Youthful Rep. Speaks at Boylston

At twenty-five, Barry Finegold is younger than most of the voters he represents.

So it rang true last night when Finegold, Massachusetts' youngest state representative, talked about his commitment to connecting with "Generation Xers" at an informal discussion in Boylston Hall.

Finegold said his young campaign team helped his cause--although he did have to work to appeal to older voters.

"You can't look like you're 25," Finegold (D-Andover) said, noting that his campaign managers asked him to wear a suit, tie, trenchcoat and glasses in order to appear more mature.

At the Institute of Politics' weekly "Pizza and Politics" discussion, Finegold fielded questions and peppered the audience with a few of his own. He asked the more than 30 students whether they had voted in the recent election and whether any of the candidates had excited them.


Finegold listed the environment, education and the economy as "Generation X" issues, and said the main cause of political apathy among young people is "the lack of connection between the candidates and the people of our generation."

"I'm not surprised at the lack of involvement because there's no connection," he said.

Finegold said he believes this connection will happen by the time members of "Generation X" enter their 30s and 40s.

"When you finally do settle down, you have a stake in what's going on," he said. "You're concerned about taxes, your kid's education, whether you'll have a job tomorrow. And you'll vote."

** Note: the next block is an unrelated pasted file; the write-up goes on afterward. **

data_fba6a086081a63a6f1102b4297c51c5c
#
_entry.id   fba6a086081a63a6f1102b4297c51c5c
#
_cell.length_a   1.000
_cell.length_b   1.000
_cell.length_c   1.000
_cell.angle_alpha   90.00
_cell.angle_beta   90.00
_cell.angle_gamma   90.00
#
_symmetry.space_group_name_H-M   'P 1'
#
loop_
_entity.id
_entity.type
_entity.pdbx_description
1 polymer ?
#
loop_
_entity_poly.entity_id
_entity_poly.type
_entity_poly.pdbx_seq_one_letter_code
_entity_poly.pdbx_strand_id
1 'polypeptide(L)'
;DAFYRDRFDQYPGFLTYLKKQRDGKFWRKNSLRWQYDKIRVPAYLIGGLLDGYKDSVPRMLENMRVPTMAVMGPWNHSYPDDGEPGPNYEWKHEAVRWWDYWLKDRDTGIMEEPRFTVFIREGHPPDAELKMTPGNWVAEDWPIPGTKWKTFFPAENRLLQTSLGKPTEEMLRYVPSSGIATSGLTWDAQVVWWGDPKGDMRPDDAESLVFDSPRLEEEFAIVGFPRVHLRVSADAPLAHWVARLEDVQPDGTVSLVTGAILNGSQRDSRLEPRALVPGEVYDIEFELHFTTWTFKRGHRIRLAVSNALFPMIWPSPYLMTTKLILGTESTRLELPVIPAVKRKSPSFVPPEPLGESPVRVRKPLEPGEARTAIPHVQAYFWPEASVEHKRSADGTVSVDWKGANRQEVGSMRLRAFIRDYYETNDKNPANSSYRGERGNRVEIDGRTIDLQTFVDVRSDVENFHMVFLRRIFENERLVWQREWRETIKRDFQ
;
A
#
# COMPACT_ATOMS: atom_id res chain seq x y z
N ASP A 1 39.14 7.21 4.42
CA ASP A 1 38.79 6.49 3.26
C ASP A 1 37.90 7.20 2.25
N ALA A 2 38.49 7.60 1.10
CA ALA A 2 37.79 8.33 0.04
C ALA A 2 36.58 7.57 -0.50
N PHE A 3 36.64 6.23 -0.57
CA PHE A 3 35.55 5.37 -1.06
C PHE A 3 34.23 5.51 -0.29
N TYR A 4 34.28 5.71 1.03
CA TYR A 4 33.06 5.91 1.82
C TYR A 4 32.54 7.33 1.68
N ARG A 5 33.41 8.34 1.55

Finegold also discussed the tactics he used to win election, saying he focused his campaign on what he read in local newspapers and on what he learned from knocking on doors and talking to people.

"My issues came from people's mouths," he said.

But when Sen. Paul Wellstone (D-Minn.) came up in the conversation, Finegold said he admired politicians who voted their conscience at the risk of alienating constituents. Wellstone was the only senator up for re-election this year to vote against welfare reform.

Participants said they enjoyed the ., from page 1discussion.

"I thought it was very inspiring," said Sarah K. Hurwitz '99. "I was most impressed that there were certain issues he'd be willing to give up his seat for. I think that's a kind of nobility you don't see in politics very often."

Ben J. B. Allen '00 also said the evening was "inspiring."

"[Finegold] presents a positive model for young people interested in political issues out of genuine interest and concern, not for their own egos," he said.

Finegold said he doesn't mind being the representative of a generation.

"There are plenty of other 'me's' out there," he said. "I just encourage other young people to get involved.

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